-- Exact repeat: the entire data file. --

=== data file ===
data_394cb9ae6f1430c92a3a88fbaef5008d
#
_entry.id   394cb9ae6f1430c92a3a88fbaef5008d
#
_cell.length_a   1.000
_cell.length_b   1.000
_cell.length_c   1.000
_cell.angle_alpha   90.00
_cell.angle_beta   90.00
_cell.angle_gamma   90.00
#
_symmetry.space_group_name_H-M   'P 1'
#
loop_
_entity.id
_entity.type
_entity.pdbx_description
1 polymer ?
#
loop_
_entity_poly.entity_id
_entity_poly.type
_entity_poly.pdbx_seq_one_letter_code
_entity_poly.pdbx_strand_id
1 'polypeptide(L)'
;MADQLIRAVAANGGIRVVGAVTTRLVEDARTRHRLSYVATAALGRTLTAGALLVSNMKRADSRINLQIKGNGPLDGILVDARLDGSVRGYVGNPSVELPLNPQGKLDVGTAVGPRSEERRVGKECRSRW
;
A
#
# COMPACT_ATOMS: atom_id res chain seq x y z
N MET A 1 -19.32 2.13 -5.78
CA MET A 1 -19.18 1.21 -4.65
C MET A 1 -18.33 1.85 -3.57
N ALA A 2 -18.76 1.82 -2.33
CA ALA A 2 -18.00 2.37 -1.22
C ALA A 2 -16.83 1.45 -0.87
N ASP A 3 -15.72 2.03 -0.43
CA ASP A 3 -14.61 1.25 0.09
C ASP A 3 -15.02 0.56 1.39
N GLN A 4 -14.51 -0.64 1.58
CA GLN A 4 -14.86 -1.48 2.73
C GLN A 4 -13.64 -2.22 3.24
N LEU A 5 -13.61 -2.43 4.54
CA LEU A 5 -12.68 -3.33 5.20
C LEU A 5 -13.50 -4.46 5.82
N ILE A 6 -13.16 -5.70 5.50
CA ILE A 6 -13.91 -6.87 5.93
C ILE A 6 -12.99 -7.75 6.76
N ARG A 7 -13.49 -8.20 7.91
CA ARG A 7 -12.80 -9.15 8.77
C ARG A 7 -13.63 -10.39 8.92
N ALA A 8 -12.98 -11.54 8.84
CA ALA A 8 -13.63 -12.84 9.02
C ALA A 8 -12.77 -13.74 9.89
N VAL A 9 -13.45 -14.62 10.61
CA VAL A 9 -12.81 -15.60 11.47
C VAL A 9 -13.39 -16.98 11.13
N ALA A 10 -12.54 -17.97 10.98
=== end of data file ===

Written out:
data_394cb9ae6f1430c92a3a88fbaef5008d
#
_entry.id   394cb9ae6f1430c92a3a88fbaef5008d
#
_cell.length_a   1.000
_cell.length_b   1.000
_cell.length_c   1.000
_cell.angle_alpha   90.00
_cell.angle_beta   90.00
_cell.angle_gamma   90.00
#
_symmetry.space_group_name_H-M   'P 1'
#
loop_
_entity.id
_entity.type
_entity.pdbx_description
1 polymer ?
#
loop_
_entity_poly.entity_id
_entity_poly.type
_entity_poly.pdbx_seq_one_letter_code
_entity_poly.pdbx_strand_id
1 'polypeptide(L)'
;MADQLIRAVAANGGIRVVGAVTTRLVEDARTRHRLSYVATAALGRTLTAGALLVSNMKRADSRINLQIKGNGPLDGILVDARLDGSVRGYVGNPSVELPLNPQGKLDVGTAVGPRSEERRVGKECRSRW
;
A
#
# COMPACT_ATOMS: atom_id res chain seq x y z
N MET A 1 -19.32 2.13 -5.78
CA MET A 1 -19.18 1.21 -4.65
C MET A 1 -18.33 1.85 -3.57
N ALA A 2 -18.76 1.82 -2.33
CA ALA A 2 -18.00 2.37 -1.22
C ALA A 2 -16.83 1.45 -0.87
N ASP A 3 -15.72 2.03 -0.43
CA ASP A 3 -14.61 1.25 0.09
C ASP A 3 -15.02 0.56 1.39
N GLN A 4 -14.51 -0.64 1.58
CA GLN A 4 -14.86 -1.48 2.73
C GLN A 4 -13.64 -2.22 3.24
N LEU A 5 -13.61 -2.43 4.54
CA LEU A 5 -12.68 -3.33 5.20
C LEU A 5 -13.50 -4.46 5.82
N ILE A 6 -13.16 -5.70 5.50
CA ILE A 6 -13.91 -6.87 5.93
C ILE A 6 -12.99 -7.75 6.76
N ARG A 7 -13.49 -8.20 7.91
CA ARG A 7 -12.80 -9.15 8.77
C ARG A 7 -13.63 -10.39 8.92
N ALA A 8 -12.98 -11.54 8.84
CA ALA A 8 -13.63 -12.84 9.02
C ALA A 8 -12.77 -13.74 9.89
N VAL A 9 -13.45 -14.62 10.61
CA VAL A 9 -12.81 -15.60 11.47
C VAL A 9 -13.39 -16.98 11.13
N ALA A 10 -12.54 -17.97 10.98